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Fri April 23 2021

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Piling starts for Colne Valley Viaduct

17 Mar HS2 contractors have begun work this week on the UK’s longest railway bridge.

With spans of up to 80 metres long, the structure will be supported by 56 piers (All images © HS2 Ltd | Align JV)
With spans of up to 80 metres long, the structure will be supported by 56 piers (All images © HS2 Ltd | Align JV)

Piling has begun for the foundations for the 3.4km-long Colne Valley Viaduct.

Nearly 300 piles are being bored to support the viaduct, which will carry the new high-speed rail line across a series of lakes and waterways on the northwest outskirts of London.

It will be almost 1km longer than the Forth Rail Bridge and carry trains expected to travel at speeds of up to 200mph.

With spans of up to 80 metres long, the structure will be supported by 56 piers, carrying the railway around 10 metres above the surface of the lakes, the River Colne and the Grand Union Canal.

HS2’s main works contractor for this section is Align JV – comprising Bouygues, Sir Robert McAlpine and VolkerFitzpatrick. Its design team comprises the engineers Jacobs and Ingerop-Rendel, and the architect Grimshaw.

The piling work is being carried out by a joint venture of Keller and VSL International (KVJV), which has a £167m contract with Align for geotechnical work as part of the C1 package on HS2. [See previous report here.]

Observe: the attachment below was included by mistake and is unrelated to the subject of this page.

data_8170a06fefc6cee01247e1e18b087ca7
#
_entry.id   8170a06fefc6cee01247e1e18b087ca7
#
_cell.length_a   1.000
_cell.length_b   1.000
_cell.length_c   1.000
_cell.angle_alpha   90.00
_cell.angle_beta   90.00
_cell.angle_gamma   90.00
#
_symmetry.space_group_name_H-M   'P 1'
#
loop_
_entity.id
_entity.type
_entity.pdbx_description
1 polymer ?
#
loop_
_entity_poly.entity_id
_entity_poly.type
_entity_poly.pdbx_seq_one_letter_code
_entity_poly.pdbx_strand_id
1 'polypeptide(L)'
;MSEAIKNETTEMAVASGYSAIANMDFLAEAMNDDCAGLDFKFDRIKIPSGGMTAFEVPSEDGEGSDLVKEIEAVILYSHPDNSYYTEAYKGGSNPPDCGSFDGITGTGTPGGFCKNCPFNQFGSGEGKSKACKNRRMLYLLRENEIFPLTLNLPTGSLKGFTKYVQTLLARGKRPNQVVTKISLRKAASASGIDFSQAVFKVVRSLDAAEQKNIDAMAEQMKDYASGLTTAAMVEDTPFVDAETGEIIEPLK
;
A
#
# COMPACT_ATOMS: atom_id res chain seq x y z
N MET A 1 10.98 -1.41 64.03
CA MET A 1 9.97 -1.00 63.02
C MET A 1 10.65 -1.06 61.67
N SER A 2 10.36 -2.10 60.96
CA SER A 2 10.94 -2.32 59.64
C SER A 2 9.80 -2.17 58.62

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The main deck of the viaduct will be built in sections at a temporary factory nearby before being assembled from north to south.

Crossing Harefield Lake
Crossing Harefield Lake

Align project director Daniel Altier said: “I have no doubt that the viaduct will become one, if not the most striking element of HS2 phase 1 once complete. The way it will be constructed is going to be equally fascinating for engineers young and old. The sections for the deck will be fabricated at our main construction site to the west of London just inside the M25, and using a huge launching girder, the deck will be formed from north to south, along the line of the route, thereby keeping unnecessary construction traffic off the roads.”

A programme of test piling has already been completed with engineers sinking 12 piles at two locations with geological and structural data from these tests fed back into the design of the viaduct. This has resulted in a 10-15% reduction in the depth of the piles and associated time and cost savings. The deepest piles are going down 55 metres

Crossing the River Colne
Crossing the River Colne

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